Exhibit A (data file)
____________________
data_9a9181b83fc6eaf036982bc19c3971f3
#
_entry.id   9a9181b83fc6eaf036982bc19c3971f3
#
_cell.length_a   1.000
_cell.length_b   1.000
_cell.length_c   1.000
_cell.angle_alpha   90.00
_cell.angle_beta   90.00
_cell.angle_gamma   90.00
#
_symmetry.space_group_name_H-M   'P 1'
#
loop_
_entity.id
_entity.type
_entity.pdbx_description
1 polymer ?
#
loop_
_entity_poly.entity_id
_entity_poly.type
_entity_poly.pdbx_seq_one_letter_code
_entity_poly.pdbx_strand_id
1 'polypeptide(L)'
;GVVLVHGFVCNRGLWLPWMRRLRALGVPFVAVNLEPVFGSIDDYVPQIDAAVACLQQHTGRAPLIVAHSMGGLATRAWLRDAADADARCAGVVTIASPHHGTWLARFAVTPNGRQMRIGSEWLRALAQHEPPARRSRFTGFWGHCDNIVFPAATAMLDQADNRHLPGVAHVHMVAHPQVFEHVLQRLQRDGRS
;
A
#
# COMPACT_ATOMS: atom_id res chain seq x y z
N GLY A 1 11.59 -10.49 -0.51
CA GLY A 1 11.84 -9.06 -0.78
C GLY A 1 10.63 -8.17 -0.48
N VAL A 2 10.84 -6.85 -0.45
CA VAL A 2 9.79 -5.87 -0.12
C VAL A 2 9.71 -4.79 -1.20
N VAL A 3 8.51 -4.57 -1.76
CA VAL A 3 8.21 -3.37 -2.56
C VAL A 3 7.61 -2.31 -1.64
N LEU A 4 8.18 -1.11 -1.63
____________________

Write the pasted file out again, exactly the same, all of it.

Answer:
data_9a9181b83fc6eaf036982bc19c3971f3
#
_entry.id   9a9181b83fc6eaf036982bc19c3971f3
#
_cell.length_a   1.000
_cell.length_b   1.000
_cell.length_c   1.000
_cell.angle_alpha   90.00
_cell.angle_beta   90.00
_cell.angle_gamma   90.00
#
_symmetry.space_group_name_H-M   'P 1'
#
loop_
_entity.id
_entity.type
_entity.pdbx_description
1 polymer ?
#
loop_
_entity_poly.entity_id
_entity_poly.type
_entity_poly.pdbx_seq_one_letter_code
_entity_poly.pdbx_strand_id
1 'polypeptide(L)'
;GVVLVHGFVCNRGLWLPWMRRLRALGVPFVAVNLEPVFGSIDDYVPQIDAAVACLQQHTGRAPLIVAHSMGGLATRAWLRDAADADARCAGVVTIASPHHGTWLARFAVTPNGRQMRIGSEWLRALAQHEPPARRSRFTGFWGHCDNIVFPAATAMLDQADNRHLPGVAHVHMVAHPQVFEHVLQRLQRDGRS
;
A
#
# COMPACT_ATOMS: atom_id res chain seq x y z
N GLY A 1 11.59 -10.49 -0.51
CA GLY A 1 11.84 -9.06 -0.78
C GLY A 1 10.63 -8.17 -0.48
N VAL A 2 10.84 -6.85 -0.45
CA VAL A 2 9.79 -5.87 -0.12
C VAL A 2 9.71 -4.79 -1.20
N VAL A 3 8.51 -4.57 -1.76
CA VAL A 3 8.21 -3.37 -2.56
C VAL A 3 7.61 -2.31 -1.64
N LEU A 4 8.18 -1.11 -1.63